This week, Kotaku's Cecilia D'Anastasio published a report in which 14 former Razer employees paint an unflattering profile of Razer CEO Min-Liang Tan, accusing him of being a dictatorial and abusive boss. He yelled at people, threw things, publicly shamed employees, and overworked them to the point where they would sleep at the office.
As depressing as the article is, two parts stand out as particularly concerning to me in the big picture. Near the beginning, D'Anastasio recounts Tan's fury with the marketing team when the company didn't make Fast Company's 2014 list of the Most Innovative Companies. In an attempt to placate Tan, the company's director of marketing laid out a plan to get Tan covered by the outlet and further the idea of him as the "Asian Steve Jobs."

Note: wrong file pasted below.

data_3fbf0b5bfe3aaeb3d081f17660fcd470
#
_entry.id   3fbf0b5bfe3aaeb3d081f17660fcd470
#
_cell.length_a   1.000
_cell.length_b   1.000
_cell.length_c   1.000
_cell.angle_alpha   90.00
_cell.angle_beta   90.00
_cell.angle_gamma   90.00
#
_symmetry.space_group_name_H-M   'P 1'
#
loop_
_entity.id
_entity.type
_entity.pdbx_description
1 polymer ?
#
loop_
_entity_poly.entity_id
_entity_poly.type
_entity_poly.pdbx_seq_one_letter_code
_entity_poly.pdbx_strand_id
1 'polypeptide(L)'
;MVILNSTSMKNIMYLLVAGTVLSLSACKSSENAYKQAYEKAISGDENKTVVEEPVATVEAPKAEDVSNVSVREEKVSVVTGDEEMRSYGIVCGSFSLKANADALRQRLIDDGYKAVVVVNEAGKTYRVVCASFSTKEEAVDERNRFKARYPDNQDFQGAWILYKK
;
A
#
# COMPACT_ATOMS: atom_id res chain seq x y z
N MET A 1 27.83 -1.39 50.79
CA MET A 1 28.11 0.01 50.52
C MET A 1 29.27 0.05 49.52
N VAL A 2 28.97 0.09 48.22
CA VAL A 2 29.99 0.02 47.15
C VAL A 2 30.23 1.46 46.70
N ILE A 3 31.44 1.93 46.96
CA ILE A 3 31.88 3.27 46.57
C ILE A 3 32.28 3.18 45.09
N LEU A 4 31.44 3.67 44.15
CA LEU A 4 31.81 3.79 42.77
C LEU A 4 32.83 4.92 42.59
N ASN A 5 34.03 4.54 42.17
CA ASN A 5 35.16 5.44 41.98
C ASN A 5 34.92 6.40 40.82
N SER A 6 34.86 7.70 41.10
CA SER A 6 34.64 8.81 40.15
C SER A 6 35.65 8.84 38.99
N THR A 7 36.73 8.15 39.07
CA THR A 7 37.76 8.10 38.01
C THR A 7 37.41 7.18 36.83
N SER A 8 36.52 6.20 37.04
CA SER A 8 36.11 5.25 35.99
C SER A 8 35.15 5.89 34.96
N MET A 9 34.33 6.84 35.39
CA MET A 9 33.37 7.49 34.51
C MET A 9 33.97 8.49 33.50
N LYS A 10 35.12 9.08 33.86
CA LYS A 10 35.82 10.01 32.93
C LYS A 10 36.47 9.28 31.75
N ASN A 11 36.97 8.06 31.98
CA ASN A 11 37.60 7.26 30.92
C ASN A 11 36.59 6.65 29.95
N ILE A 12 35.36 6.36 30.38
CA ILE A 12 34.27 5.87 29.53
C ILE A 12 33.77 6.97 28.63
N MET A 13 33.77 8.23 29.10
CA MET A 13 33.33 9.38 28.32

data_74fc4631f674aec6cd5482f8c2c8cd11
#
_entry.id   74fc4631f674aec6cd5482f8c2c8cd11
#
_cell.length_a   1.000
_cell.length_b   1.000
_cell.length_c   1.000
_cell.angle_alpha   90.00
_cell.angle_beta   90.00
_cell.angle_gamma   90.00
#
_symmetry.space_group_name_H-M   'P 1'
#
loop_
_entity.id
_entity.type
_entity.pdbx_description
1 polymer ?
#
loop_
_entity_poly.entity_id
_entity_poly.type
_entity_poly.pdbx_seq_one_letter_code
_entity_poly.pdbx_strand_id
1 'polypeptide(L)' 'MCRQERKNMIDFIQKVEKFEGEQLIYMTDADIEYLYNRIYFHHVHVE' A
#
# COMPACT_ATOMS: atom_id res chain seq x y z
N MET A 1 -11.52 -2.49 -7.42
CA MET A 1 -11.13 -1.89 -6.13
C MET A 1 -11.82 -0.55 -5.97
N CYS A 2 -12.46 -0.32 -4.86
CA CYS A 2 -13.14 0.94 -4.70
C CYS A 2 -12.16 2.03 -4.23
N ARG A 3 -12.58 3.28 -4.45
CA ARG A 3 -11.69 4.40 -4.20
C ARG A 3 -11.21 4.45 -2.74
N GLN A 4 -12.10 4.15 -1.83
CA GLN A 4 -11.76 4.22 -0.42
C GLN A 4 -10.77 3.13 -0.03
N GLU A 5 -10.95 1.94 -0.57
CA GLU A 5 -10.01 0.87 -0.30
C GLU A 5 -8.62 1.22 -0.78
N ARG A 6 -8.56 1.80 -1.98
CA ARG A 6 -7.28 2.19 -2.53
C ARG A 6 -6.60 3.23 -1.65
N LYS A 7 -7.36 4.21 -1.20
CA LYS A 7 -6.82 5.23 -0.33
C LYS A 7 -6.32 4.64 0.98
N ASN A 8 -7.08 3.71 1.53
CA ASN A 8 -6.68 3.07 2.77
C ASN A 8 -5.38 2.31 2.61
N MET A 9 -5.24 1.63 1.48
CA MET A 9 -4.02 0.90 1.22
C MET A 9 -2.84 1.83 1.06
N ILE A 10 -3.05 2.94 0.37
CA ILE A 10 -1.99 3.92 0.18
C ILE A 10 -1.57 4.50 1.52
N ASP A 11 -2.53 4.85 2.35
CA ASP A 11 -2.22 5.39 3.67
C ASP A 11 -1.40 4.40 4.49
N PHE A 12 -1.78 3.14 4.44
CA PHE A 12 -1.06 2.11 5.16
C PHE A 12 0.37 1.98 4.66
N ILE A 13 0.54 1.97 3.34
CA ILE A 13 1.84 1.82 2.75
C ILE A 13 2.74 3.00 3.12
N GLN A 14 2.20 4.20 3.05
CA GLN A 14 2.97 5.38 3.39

And then at the very end, D'Anastasio mentions a recent Instagram post of Tan's where the executive is eating at a Gordon Ramsay restaurant and reflecting on how at work, "I can pretty much become way worse than Gordon Ramsay" when it comes to raging at people for attention to detail.
The whole article is alarming, but those two bits underscore a larger problem, and perhaps explain why Razer and Tan's on-the-record responses to so many of the former employees' accusations amounted to, "Yeah, pretty much."
You can see why Tan wouldn't mind following in Jobs and Ramsay's footsteps. They are as notorious for treating their subordinates poorly as they are for excelling in their fields.